- In Samuel's eyes, I believe there's no difference between the condition that brought about Una's death and the condition Adam is currently suffering. Consider the line: "But Samuel thought and mourned in the thought that the accident was pain and despair" (emphasis added).
- The parable of the fly cage: "He worked all day with a sharp tine pocketknife on a small block of wood, and when we came home from school he had carved a little face. The eyes and ears and lips were movable, and little perches connected them with the inside of the hollow head. At the bottom of the neck there was a hole closed by a cork. And this was very wonderful. You caught a fly and eased him through the hole and set the cork. And suddenly the head became alive. The eyes moved and the lips talked and the ears wiggled as the frantic fly crawled over the little perches. Even Mary forgave him a little, but she never really trusted him until after she was glad she was a girl, and then it was too late." What is the face, what/who is the fly, who are the children amazed by it, and who is Tom?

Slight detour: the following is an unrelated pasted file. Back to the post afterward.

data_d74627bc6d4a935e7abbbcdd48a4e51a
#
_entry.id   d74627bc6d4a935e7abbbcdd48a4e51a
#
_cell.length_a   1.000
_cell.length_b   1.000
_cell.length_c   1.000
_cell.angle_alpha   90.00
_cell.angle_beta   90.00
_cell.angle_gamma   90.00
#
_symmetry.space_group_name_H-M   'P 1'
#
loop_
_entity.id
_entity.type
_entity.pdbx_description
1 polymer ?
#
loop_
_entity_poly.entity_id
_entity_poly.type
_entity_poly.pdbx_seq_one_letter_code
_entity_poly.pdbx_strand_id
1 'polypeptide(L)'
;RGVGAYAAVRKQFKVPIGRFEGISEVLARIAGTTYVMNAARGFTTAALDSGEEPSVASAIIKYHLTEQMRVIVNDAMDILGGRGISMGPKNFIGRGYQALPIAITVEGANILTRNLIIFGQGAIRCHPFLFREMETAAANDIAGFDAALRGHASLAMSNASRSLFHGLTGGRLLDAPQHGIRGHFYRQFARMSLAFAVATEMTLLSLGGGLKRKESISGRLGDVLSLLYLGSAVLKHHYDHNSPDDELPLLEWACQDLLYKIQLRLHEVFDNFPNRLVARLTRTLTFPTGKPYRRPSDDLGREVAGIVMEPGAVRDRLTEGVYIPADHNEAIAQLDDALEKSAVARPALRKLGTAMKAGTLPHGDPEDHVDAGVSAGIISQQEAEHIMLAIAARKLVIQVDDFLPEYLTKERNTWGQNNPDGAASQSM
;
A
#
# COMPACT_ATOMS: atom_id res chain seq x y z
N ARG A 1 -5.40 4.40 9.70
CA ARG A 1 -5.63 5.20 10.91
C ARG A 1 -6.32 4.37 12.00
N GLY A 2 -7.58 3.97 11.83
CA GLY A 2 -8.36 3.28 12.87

- Samuel is conflicted, whether he knows it or not, by the proof of his son, Tom. If by nurture you can make a pig into a quarter-horse, why can Tom never escape the shadow of his father and experience the sun for himself?
- Note for future reference: for Tom, there is no difference between physical death and the breaking of spirit, such as it was for Dessie.
- Samuel must not realize his contradiction with Tom, because the understanding of a similar contradiction--his falling under the spell of sadness when he claimed a real man wouldn't submit to such weakness--destroyed him, together with the event that revealed it.